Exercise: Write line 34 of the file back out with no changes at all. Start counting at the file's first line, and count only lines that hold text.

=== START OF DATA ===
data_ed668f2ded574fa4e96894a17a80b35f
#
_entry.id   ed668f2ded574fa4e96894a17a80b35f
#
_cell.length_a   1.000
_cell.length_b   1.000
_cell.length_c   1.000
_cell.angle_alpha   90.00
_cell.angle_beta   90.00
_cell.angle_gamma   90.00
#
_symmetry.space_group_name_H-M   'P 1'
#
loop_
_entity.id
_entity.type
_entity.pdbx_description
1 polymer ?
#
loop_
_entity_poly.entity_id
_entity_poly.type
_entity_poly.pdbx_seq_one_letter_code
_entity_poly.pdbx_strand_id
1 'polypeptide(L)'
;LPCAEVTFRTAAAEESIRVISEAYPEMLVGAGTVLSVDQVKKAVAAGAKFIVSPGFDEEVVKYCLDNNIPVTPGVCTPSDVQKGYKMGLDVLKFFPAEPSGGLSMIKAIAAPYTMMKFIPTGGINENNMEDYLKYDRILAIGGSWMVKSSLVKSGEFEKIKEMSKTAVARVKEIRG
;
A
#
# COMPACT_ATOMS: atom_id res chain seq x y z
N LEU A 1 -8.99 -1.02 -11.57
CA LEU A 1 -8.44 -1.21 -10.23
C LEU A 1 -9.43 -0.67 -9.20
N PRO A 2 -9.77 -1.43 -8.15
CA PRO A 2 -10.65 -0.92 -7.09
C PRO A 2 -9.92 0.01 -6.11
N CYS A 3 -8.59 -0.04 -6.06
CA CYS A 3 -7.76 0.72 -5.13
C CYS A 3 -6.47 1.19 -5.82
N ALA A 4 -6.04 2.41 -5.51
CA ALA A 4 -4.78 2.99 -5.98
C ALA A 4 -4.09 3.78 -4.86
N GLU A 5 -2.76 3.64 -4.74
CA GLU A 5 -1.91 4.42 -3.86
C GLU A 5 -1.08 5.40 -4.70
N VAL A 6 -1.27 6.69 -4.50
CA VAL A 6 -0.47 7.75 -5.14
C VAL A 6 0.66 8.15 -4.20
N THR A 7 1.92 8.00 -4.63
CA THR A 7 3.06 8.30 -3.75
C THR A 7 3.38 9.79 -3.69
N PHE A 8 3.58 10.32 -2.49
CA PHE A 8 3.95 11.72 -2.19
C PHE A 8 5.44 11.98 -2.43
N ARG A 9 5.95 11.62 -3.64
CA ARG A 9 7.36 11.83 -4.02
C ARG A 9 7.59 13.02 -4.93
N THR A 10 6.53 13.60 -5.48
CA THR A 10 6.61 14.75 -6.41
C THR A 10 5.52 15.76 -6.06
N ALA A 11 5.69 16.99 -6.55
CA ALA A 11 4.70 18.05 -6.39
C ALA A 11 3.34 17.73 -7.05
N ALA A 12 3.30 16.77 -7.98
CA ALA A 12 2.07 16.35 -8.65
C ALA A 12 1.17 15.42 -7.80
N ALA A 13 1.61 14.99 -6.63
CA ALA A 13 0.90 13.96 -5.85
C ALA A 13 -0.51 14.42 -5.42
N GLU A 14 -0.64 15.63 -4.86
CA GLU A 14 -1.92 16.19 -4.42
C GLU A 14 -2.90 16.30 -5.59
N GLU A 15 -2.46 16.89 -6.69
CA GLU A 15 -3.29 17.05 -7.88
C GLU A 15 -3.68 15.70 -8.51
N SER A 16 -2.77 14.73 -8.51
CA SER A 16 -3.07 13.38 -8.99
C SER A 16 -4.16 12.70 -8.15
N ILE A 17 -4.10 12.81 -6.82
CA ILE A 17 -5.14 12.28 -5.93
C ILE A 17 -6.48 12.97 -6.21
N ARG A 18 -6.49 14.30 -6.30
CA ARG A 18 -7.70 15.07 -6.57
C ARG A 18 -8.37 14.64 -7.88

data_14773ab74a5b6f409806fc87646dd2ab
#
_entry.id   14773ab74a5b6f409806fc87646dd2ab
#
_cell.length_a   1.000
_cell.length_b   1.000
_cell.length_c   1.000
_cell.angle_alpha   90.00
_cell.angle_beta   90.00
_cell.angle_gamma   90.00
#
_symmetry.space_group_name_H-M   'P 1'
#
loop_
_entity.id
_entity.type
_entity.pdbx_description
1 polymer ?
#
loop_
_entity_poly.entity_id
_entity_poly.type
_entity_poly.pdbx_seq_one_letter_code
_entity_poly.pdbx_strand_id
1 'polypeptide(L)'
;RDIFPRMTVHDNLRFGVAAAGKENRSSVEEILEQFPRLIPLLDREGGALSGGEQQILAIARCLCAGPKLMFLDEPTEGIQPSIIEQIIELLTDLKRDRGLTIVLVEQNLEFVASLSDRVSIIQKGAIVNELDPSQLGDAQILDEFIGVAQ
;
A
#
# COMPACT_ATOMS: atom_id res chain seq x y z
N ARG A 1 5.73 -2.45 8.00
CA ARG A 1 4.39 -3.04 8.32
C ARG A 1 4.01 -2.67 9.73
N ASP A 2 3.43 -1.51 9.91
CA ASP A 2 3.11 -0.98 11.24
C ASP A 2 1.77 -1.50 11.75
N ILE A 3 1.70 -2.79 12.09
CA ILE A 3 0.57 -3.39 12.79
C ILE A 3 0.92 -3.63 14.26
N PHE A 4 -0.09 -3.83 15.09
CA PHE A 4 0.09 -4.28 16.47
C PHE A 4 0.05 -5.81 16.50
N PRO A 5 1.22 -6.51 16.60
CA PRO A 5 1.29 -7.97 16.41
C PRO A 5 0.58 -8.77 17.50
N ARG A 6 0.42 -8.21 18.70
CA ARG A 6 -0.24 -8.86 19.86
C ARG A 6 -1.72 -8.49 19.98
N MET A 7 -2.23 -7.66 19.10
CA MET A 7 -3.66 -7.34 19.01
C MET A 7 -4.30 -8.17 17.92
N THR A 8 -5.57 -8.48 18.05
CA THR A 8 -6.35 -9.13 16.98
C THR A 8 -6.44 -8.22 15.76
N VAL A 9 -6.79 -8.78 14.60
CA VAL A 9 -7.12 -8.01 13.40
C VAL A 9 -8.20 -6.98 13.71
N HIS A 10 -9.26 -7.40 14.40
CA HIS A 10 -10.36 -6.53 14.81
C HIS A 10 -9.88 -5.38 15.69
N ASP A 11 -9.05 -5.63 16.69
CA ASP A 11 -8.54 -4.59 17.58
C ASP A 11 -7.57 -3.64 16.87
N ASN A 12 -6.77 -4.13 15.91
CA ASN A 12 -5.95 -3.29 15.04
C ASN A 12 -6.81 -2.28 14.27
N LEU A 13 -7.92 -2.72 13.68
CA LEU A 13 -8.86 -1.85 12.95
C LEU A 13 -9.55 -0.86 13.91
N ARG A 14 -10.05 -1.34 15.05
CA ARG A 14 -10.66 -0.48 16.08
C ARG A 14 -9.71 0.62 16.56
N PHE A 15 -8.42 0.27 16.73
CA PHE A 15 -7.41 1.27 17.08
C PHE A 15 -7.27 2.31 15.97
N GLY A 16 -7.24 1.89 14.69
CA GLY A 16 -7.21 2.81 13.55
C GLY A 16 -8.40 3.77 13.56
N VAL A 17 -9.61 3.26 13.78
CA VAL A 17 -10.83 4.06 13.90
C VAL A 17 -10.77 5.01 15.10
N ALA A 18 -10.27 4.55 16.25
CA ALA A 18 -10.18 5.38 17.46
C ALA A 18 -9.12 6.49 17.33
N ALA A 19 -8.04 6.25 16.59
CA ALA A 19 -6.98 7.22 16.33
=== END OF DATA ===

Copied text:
N PRO A 2 -9.77 -1.43 -8.15